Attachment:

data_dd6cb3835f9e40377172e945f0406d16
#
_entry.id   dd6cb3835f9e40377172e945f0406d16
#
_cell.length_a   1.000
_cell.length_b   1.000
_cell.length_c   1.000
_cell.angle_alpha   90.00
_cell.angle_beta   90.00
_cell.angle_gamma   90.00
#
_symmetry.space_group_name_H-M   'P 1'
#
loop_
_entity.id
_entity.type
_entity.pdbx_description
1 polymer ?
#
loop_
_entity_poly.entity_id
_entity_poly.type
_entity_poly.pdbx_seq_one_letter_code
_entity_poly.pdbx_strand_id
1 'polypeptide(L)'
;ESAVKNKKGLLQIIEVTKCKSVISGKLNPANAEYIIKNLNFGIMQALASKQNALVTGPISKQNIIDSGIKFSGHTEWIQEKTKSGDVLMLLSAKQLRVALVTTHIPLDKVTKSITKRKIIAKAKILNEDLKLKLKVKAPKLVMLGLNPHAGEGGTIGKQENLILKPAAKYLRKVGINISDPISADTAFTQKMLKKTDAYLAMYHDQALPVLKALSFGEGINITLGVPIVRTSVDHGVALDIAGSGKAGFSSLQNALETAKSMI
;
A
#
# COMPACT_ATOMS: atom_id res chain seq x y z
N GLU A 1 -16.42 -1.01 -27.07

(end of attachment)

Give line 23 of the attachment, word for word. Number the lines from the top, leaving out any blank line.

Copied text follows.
_entity_poly.pdbx_seq_one_letter_code